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Tasting – Amarillo Nelson IPA

12/04/2014

AmaNelIPA

 

The Amarillo – Nelson Sauvin hopped IPA has been on the tap for about three weeks and has settled down nicely. Right after kegging this one had an unpleasant aroma of rotten tropical fruit and I decided to give it some time to mellow down. Now it’s much more balanced and is very drinkable.

Appearance : Three weeks of cold has cleared this one up quite a lot but it is still very hazy due to the amount of hops used. Colour is a pale copper and the white head is voluminous and thick when poured and the settles down to a finger wide ring.

Smell : Grapes, oranges and ripe mango-fruit. There is a certain sense of over-ripeness about the aroma still but it’s much more pleasant at this point in time. Right after kegging the aroma was much more on the rotten tropical fruit side to the point of being unpleasant. As time has passed the nose has become more balanced as the orange-citrus of Amarillo has gained some room. There is also a slight herbal note that has developed as the beer has aged in the keg.

Taste : The taste is a bit like eating fruit salad followed by a bitter bite. The bitterness has an edge of tropical fruit, something that I think is solely the result of Nelson Sauvin hops. It’s hard to explain but somehow the sense of bitterness is different in this one compared to some other hops. The malt character is very slight, this beer is dominated by the hops. Overall level of bitterness could be a bit stronger for my personal tastes.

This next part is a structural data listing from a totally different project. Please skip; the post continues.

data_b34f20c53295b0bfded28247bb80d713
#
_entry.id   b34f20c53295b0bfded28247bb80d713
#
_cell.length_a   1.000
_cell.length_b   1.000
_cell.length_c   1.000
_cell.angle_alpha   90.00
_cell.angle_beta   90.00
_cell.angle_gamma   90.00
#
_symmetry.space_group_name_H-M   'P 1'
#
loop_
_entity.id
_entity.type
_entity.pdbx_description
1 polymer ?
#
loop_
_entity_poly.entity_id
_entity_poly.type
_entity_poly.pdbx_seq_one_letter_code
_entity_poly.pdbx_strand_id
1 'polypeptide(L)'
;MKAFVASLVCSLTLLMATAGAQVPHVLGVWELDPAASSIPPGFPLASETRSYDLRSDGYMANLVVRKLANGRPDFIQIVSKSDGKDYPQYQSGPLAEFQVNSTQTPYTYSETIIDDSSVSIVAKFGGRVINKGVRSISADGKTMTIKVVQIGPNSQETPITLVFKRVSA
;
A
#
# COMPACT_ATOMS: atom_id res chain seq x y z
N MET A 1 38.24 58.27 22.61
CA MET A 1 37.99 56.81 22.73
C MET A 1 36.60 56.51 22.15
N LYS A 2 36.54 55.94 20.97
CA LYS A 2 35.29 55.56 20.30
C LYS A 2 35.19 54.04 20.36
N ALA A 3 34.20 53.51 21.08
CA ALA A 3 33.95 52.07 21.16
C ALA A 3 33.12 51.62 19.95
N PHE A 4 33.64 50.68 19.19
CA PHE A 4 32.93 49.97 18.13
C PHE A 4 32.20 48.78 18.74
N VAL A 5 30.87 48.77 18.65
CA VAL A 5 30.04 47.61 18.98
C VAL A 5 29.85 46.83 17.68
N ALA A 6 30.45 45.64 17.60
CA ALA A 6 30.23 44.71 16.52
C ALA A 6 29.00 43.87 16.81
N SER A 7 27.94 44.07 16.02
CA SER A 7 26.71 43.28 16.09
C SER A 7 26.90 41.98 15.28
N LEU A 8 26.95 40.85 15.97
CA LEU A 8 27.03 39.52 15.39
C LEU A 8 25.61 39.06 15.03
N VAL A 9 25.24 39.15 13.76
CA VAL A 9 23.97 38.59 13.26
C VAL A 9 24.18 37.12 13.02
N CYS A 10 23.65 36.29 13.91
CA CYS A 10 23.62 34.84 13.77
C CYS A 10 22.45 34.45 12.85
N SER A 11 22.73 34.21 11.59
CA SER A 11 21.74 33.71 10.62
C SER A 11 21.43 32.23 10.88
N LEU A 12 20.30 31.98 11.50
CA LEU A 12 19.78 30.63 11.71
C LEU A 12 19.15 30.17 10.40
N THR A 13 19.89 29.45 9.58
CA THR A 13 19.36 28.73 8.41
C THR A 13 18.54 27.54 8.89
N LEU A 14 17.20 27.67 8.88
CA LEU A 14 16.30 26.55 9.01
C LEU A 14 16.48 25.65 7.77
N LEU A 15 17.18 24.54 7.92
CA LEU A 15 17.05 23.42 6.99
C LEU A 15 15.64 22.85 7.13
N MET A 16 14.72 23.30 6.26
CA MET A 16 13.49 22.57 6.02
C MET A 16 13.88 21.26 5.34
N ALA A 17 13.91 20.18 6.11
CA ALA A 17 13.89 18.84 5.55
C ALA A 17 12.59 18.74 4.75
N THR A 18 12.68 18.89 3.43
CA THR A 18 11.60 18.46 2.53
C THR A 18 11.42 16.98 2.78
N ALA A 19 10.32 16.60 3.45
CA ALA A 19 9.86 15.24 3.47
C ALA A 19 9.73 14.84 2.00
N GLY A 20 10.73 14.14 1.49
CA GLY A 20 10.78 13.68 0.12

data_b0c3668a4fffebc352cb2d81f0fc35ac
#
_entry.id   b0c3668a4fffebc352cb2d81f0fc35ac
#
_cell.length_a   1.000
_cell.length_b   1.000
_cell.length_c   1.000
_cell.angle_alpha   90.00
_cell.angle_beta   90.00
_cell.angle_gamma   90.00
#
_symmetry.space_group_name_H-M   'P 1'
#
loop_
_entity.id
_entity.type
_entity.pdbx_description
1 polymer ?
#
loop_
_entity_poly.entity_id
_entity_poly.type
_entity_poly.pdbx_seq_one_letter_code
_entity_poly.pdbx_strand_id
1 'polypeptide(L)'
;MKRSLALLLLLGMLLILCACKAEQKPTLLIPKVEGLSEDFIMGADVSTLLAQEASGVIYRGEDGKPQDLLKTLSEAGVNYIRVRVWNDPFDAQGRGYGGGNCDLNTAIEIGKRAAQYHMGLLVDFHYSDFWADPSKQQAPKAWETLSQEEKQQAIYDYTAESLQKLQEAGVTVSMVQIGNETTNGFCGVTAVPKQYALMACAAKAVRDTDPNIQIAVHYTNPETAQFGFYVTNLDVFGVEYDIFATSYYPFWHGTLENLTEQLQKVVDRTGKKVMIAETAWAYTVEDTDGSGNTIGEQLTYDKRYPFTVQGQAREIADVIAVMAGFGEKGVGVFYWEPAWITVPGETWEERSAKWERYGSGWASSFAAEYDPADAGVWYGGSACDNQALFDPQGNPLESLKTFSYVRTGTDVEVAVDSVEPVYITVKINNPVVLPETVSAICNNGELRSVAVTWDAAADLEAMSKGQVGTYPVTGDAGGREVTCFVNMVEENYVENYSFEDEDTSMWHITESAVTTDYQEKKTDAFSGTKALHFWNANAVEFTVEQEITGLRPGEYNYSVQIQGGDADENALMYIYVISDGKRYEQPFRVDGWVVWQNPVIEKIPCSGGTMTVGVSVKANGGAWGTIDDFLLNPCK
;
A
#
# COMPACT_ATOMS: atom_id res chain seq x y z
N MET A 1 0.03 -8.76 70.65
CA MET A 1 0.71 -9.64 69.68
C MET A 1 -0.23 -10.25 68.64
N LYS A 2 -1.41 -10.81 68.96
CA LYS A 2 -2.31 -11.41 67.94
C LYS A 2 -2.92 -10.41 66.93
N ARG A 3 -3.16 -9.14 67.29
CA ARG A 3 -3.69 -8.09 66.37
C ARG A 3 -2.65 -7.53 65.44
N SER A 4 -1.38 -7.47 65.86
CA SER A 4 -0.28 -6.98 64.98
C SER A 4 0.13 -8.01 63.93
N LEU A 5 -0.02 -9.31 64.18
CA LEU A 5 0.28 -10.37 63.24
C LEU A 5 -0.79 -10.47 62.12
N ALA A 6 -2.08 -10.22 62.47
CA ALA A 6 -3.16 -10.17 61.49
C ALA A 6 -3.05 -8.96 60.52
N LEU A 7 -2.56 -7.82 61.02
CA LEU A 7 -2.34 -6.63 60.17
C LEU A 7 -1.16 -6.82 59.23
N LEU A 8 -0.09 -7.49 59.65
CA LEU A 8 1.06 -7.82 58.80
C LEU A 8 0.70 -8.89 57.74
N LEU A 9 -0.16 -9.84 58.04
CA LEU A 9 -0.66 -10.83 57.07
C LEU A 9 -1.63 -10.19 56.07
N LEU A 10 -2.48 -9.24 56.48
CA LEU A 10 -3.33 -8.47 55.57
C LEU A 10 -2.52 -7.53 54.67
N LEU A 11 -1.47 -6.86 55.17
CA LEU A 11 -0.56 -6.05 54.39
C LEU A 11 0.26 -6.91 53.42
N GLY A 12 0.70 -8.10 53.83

Mouthfeel : The body is very dry. Medium carbonation as usual. Very drinkable for a 6% ABV beer.

Notes/thoughts : Of all the beers that I have hopped with Nelson Sauvin this pairing is the most pleasant as it now stands. Amarillo brings a nice counterpoint to the pungent aroma of Nelson Sauvin. In the future I think I’ll cut down on the proportion of Nelson as it can be very overpowering especially when the beer is fresh. It’s a nice and unique hop but at least for my tastes can be a bit too much so in the future I’ll use it to complement, not dominate the hop profile.

It’s hard to say whether the natural carbonation took away from the aroma, I suppose only a controlled experiment would tell that for sure. One thing it seemed to affect was the clarity of the beer, after kegging this one seemed to be more cloudy than a beer with the same yeast after a week of force carbonating. I did get to try the beer more fresh this way but it turned out that this time it was not a good thing.

I’m very happy with this one and I think my hoppy beers have gotten much better during the last six months. Kegging is of course the main reason but I think I’ve learned more about how to use hops in a more efficient way and also to make beers with a focused hop profile instead of a “general” hoppy taste.

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